more on GenBank errors

Tom Schneider toms at fcs260c2.ncifcrf.gov
Sat Oct 26 19:05:09 EST 1991


In article <9110231652.AA14074 at primate.cshl.org> marr at CSHL.ORG (Thomas G. Marr) writes:
>I guess I should respond to some of the criticisms leveled against my
>original response to Tom Schneider's remarks about errors in the GenBank
>database...

Although your original posting did not ever make it to my computer, I got
bits.  Let me first apologize specifically to you Tom for the consternation my
original postings may have brought you.

> I think what disturbed me most about his remarks was the fact
>that blanket assertions were made with no supporting data or statistics.
>For example, if he has encountered errors in the database, then we should
>have the details: 

I have not decided to devote my life to gathering statistics of errors in
GenBank.  It would be a huge and UNDOUBTEDLY both fascinating and frustrating
task.  I say this because in some previous postings others have suggested it
may be boring.  On the contrary, one can learn some biology as one goes.  But I
cannot devote energy in this direction except when it affects my work
directly.

Unfortunately, this is all the time.  We are looking at the binding sites from
a large number of systems now, and it is a struggle every time.  We find errors
every time we do something.  We have not kept statistics, but every time I go
into the database I find a problem or 5.

An easy way to demonstrate this for yourself is to use IRX for any system
of genes you like in E. coli.  I know that Kenn Rudd (and someone I
don't know the name of, sorry) are making merged databases of E. coli,
but unfortunately they are not (yet) in GenBank.  Within the E. coli
entries, one easily will find duplicate entries, overlaps, inconsistencies
etc.  If EVERY TIME I try, and I have tried 20 times in the last few
months, then I infer that most entries have errors.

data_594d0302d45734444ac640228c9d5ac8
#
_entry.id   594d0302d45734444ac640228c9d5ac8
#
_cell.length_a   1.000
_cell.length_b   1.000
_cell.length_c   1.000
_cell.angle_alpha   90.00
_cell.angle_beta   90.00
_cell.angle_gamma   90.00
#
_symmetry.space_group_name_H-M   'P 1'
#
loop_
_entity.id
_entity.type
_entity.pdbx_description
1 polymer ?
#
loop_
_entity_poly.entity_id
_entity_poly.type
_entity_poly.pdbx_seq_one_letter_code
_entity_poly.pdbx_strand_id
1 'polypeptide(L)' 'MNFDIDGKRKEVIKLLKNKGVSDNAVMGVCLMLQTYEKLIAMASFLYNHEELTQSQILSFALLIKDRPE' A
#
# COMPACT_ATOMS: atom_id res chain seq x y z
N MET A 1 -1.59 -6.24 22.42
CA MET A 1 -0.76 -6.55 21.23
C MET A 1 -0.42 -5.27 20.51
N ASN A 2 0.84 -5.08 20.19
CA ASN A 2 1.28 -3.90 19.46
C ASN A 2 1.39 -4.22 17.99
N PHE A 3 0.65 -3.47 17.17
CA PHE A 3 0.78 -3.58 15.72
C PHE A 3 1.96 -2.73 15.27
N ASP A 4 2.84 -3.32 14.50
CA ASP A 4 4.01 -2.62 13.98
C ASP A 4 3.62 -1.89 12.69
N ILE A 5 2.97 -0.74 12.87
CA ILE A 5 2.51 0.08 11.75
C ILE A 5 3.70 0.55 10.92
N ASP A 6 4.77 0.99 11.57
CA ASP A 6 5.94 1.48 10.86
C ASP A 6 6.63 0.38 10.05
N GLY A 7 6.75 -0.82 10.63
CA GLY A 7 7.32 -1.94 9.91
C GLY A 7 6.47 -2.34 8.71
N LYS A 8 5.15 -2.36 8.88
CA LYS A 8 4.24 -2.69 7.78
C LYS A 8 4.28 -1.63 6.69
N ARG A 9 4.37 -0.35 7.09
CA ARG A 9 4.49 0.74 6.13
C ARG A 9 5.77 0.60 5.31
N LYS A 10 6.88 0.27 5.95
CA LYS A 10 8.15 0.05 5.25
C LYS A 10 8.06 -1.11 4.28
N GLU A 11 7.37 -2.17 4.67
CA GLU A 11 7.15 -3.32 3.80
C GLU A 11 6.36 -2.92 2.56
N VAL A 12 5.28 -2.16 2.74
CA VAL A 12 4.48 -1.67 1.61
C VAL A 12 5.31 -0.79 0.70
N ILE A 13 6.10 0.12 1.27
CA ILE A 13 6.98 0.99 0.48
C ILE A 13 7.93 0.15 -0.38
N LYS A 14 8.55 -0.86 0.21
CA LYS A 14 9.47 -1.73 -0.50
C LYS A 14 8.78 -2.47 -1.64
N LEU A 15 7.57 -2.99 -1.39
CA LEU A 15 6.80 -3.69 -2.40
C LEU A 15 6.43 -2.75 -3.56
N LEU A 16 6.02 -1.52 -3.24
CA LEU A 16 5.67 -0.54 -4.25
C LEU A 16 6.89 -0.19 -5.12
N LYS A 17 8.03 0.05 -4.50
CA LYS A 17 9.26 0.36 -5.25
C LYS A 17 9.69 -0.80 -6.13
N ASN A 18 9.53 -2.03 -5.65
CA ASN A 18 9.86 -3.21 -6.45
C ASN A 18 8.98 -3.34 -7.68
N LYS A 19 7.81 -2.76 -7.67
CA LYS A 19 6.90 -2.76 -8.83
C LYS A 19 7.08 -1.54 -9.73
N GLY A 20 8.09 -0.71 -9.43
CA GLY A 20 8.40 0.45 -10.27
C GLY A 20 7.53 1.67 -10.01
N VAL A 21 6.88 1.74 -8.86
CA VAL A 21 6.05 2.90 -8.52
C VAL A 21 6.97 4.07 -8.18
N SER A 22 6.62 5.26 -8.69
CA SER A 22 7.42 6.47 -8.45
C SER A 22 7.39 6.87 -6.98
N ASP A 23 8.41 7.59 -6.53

I do not blame GenBank for errors made by others, but I do think that it is
GenBank's responsibility to have a consistent database, where it is not
easy to find errors.

I DO NOT think it is worth doing a big statistical study of errors.  We all
just have to get down on our knees and scrub the floor!  Elbow grease!

>I have known Tom S. for many years and we have at least one thing in common
>and that is that much of our scientific livelihood depends on having GenBank
>and related resources available in a dependable way. Dependable in my book
>means complete, correct (within realistic reliability bounds), and available
>this year and beyond. We both get upset when it appears that someone or 
>something jepordizes [sic] these interests.

Agreed.  So, for example, I suddenly felt highly threatened when I realized
that we have made only partial progress toward named objects in the last 10
years:  at least (because I was "vocal" 10 years ago) we now have the ability
to store the genetic names, but yet not the political will to use it
consistently.  The database is therefore not yet reliable enough for me to
design and build Delila II on top of (for example) Brian's parser.  10 years
ago I thought that SURELY by now it would be possible, and that was why I was
willing to spend time as an advisor.  I hate to think that my time was wasted.

By the way, have you tried Delila yet?

  Tom Schneider
  National Cancer Institute
  Laboratory of Mathematical Biology
  Frederick, Maryland  21702-1201
  toms at ncifcrf.gov



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